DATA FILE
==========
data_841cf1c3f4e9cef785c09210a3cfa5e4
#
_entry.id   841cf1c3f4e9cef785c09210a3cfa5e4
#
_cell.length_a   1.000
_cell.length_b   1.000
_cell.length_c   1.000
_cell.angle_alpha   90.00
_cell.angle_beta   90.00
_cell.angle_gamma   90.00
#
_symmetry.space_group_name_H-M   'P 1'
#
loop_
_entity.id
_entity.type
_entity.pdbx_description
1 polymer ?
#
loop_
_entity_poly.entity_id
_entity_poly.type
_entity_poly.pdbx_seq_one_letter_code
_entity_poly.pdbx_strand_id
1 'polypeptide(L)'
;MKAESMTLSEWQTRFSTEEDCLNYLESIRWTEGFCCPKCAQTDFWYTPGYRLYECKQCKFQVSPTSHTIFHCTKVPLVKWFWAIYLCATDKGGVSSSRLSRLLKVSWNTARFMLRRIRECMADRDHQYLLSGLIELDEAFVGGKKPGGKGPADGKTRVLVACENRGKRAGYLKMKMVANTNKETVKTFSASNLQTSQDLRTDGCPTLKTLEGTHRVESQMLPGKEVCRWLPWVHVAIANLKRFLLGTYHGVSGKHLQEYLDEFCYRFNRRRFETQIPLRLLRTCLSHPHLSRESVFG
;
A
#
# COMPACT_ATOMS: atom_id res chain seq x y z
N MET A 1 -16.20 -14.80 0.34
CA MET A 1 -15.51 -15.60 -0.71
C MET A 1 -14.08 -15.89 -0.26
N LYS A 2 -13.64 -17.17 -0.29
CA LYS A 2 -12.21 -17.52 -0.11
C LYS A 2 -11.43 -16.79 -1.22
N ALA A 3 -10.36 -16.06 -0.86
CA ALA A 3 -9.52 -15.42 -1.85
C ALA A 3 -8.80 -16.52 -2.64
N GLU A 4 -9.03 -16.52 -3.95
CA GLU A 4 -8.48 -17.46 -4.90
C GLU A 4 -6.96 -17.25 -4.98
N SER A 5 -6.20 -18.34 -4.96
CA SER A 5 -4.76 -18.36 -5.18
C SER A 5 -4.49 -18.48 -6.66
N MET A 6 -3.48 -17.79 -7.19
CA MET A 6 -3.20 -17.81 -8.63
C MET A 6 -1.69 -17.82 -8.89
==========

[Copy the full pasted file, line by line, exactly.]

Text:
data_841cf1c3f4e9cef785c09210a3cfa5e4
#
_entry.id   841cf1c3f4e9cef785c09210a3cfa5e4
#
_cell.length_a   1.000
_cell.length_b   1.000
_cell.length_c   1.000
_cell.angle_alpha   90.00
_cell.angle_beta   90.00
_cell.angle_gamma   90.00
#
_symmetry.space_group_name_H-M   'P 1'
#
loop_
_entity.id
_entity.type
_entity.pdbx_description
1 polymer ?
#
loop_
_entity_poly.entity_id
_entity_poly.type
_entity_poly.pdbx_seq_one_letter_code
_entity_poly.pdbx_strand_id
1 'polypeptide(L)'
;MKAESMTLSEWQTRFSTEEDCLNYLESIRWTEGFCCPKCAQTDFWYTPGYRLYECKQCKFQVSPTSHTIFHCTKVPLVKWFWAIYLCATDKGGVSSSRLSRLLKVSWNTARFMLRRIRECMADRDHQYLLSGLIELDEAFVGGKKPGGKGPADGKTRVLVACENRGKRAGYLKMKMVANTNKETVKTFSASNLQTSQDLRTDGCPTLKTLEGTHRVESQMLPGKEVCRWLPWVHVAIANLKRFLLGTYHGVSGKHLQEYLDEFCYRFNRRRFETQIPLRLLRTCLSHPHLSRESVFG
;
A
#
# COMPACT_ATOMS: atom_id res chain seq x y z
N MET A 1 -16.20 -14.80 0.34
CA MET A 1 -15.51 -15.60 -0.71
C MET A 1 -14.08 -15.89 -0.26
N LYS A 2 -13.64 -17.17 -0.29
CA LYS A 2 -12.21 -17.52 -0.11
C LYS A 2 -11.43 -16.79 -1.22
N ALA A 3 -10.36 -16.06 -0.86
CA ALA A 3 -9.52 -15.42 -1.85
C ALA A 3 -8.80 -16.52 -2.64
N GLU A 4 -9.03 -16.52 -3.95
CA GLU A 4 -8.48 -17.46 -4.90
C GLU A 4 -6.96 -17.25 -4.98
N SER A 5 -6.20 -18.34 -4.96
CA SER A 5 -4.76 -18.36 -5.18
C SER A 5 -4.49 -18.48 -6.66
N MET A 6 -3.48 -17.79 -7.19
CA MET A 6 -3.20 -17.81 -8.63
C MET A 6 -1.69 -17.82 -8.89